I hope everyone is keeping well. This has been a tough week for many reasons and I have tried to find comfort in writing. Despite hope that I will learn my lesson, I am trying Na.No.Wri.Mo again this year, so I thought I might do a weekly writing positivity post to uplift fellow writers who are attempting it.
I recently watched Whispers of the Heart, one of the few Ghibli films I hadn’t watched before. While I felt I would have enjoyed it slightly more had I been closer to the main character’s age, I nevertheless liked it very much, and saw a bit of my younger self in it. I do wish I had watched it around middle/high school age, when I knew less about my writing practice than I do now, as I feel it would have helped me with some of my struggles. So here are 5 reasons why I think this is a great film for young aspiring writers (and other artists).
1) It’s a fun, uplifting story that contains specks of a writing theory.
The animation might not be as striking as that of subsequent fantasy classics like Spirited Away and Howl’s Moving Castle, but as is the case with all Ghibli films, Whispers of the Heart is beautiful in its simplicity. From everyday occurrences, such as visiting a library or following a cat around, to the less mundane antique shop and the and the magical scenes taking place only in Shizuku ‘s imagination, the animation alone makes for a great viewing experience.
The story itself might not be the most original, and in many ways it is your typical middle school romance. This is not to say that it’s not a cute story, with a main character who feels misunderstood but also determined to follow her dreams. even when they feel very far away.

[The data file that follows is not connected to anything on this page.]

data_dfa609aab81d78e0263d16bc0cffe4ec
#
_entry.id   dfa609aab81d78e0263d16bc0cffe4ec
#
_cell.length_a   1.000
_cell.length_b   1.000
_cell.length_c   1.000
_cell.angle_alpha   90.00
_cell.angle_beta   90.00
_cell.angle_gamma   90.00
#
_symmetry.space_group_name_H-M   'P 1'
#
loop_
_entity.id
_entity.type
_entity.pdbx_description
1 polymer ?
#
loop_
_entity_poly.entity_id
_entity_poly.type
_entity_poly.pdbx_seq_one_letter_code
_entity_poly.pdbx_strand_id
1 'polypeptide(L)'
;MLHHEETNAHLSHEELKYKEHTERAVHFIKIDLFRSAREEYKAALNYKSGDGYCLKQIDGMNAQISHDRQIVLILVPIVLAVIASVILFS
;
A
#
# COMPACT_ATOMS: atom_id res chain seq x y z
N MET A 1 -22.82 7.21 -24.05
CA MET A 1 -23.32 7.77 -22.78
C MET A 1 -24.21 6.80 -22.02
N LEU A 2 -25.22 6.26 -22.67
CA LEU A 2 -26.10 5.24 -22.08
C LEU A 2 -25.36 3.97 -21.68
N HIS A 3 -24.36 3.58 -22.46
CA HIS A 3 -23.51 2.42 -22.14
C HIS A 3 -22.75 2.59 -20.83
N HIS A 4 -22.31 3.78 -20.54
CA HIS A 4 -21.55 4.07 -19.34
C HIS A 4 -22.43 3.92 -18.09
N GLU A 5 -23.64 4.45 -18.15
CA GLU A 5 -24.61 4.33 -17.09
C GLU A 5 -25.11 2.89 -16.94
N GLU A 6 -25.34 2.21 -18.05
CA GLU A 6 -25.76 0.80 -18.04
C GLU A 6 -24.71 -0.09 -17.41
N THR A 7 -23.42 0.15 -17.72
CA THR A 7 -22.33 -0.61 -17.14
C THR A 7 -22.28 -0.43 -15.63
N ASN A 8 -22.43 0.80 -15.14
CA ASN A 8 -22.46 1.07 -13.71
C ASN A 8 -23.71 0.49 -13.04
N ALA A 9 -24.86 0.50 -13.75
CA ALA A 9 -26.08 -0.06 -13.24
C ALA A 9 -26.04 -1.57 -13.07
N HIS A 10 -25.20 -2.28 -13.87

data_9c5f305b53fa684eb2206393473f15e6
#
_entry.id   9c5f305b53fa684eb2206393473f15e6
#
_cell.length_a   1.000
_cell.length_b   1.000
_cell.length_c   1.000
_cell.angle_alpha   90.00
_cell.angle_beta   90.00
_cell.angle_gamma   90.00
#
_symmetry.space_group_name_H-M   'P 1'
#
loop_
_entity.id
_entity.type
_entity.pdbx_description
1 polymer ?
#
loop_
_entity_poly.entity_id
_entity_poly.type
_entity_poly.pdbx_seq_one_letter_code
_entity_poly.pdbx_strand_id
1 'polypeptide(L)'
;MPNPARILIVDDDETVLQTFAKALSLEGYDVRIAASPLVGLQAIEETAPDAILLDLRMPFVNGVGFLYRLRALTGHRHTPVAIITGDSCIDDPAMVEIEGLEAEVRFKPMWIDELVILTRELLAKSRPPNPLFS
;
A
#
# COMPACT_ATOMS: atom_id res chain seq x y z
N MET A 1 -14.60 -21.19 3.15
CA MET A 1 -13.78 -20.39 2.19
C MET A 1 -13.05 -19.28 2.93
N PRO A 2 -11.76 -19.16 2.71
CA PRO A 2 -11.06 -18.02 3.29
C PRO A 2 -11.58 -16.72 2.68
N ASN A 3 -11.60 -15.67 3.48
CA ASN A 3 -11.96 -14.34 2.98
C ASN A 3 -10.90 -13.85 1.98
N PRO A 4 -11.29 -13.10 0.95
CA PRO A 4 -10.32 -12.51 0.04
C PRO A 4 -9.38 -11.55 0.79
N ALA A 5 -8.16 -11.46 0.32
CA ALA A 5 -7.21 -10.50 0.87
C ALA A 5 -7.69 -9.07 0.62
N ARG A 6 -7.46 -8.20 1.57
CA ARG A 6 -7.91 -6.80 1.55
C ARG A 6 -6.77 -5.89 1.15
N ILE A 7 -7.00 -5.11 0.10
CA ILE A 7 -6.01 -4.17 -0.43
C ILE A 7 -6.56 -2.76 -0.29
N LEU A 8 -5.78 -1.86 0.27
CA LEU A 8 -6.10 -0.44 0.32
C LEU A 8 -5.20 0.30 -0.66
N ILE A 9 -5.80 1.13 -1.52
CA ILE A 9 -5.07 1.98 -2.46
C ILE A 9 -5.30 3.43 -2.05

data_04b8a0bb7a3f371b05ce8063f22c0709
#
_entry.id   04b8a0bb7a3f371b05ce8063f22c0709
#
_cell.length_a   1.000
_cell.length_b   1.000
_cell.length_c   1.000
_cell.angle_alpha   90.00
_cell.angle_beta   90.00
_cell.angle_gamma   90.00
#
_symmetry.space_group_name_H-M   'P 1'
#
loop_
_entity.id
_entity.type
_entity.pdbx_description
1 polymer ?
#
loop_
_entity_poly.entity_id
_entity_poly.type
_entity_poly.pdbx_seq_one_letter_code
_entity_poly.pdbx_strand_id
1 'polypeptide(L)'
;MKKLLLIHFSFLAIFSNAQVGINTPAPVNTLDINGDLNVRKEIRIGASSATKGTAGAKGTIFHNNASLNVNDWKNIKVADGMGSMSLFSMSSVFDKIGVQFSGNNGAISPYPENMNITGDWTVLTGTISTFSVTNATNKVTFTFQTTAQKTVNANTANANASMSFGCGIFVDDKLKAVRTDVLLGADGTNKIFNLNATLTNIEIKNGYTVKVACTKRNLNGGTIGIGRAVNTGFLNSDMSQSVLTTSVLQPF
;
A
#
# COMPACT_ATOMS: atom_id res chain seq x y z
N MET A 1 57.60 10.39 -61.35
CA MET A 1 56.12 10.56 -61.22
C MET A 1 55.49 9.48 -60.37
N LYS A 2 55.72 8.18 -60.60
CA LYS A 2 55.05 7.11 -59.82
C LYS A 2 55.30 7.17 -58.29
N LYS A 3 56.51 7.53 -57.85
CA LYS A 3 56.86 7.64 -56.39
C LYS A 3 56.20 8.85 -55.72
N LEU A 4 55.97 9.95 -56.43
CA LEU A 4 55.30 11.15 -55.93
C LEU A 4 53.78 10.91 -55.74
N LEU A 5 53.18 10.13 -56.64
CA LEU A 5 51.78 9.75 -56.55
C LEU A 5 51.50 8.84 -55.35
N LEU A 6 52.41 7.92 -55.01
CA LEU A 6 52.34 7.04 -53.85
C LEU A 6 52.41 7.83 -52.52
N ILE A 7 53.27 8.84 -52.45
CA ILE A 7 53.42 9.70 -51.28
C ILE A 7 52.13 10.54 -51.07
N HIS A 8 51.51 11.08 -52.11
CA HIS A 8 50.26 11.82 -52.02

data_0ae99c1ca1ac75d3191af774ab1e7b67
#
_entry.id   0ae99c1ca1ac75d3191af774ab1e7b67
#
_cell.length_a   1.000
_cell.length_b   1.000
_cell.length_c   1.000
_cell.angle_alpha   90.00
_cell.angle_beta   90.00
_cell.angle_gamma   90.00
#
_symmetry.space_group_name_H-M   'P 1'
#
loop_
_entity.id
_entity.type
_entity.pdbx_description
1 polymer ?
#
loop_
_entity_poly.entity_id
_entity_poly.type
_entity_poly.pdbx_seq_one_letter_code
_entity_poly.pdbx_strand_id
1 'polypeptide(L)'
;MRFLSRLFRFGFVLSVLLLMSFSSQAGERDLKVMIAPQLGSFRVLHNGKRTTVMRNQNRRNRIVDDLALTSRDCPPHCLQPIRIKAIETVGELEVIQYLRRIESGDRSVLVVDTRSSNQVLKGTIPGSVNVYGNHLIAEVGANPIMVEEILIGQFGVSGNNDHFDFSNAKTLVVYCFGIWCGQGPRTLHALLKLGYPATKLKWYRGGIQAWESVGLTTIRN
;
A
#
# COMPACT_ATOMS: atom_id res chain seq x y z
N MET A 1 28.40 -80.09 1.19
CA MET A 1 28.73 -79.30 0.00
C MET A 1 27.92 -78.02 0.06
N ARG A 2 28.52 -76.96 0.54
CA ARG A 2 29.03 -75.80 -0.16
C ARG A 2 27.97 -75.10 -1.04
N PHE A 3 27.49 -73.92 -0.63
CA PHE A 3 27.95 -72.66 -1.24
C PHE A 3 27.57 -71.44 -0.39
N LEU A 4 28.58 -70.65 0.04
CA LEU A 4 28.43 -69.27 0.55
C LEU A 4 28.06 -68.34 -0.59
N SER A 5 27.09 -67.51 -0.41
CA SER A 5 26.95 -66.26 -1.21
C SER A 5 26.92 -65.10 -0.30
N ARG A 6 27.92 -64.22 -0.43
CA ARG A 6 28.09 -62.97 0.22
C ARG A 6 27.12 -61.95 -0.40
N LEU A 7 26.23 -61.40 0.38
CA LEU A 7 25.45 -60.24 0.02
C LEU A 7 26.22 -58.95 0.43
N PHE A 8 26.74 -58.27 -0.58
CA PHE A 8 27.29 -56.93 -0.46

What I loved the most about Shizuku’s journey was that I saw my younger self in her. Always writing and studying, looking forward to being able to focus on my book idea, experimenting and very emotional about my work. I think that the theme song “Country Road” that Shizuku sings in one of the film’s most iconic scenes isn’t coincidental. For many writers, the worlds we build become home, but the road that leads to that home isn’t easy, so we have to remind ourselves that it’s totally worth it.
2. It’s honest about the struggles of balancing life with writing practice.
What happens when you want to be a full time writer but aren’t quite there yet? When responsibilities get in the way?
Shizuku’s struggle to balance her school grades with her decision to take her writing more seriously – at the expense of sleep and a healthy lifestyle – may resonate with anyone who wants to make their writing practice part of their daily life, but haven’t found the right balance just yet.
Watching this film after finishing my Masters – and right after deciding to wait before enrolling in full time education again – made me feel grateful that I can currently make writing one of my priorities. It also reminded me that such a thing as a perfect schedule doesn’t exist. Putting writing first is a choice many writers might want to make at some point, and it can make all the difference when it comes to completing a project. At the same time, choosing to focus on other priorities, like education, might be just as important and even benefit one’s writing in the long run. Whispers of the Heart realistically shows both sides – and the fact that we can’t always balance them, but we can get there.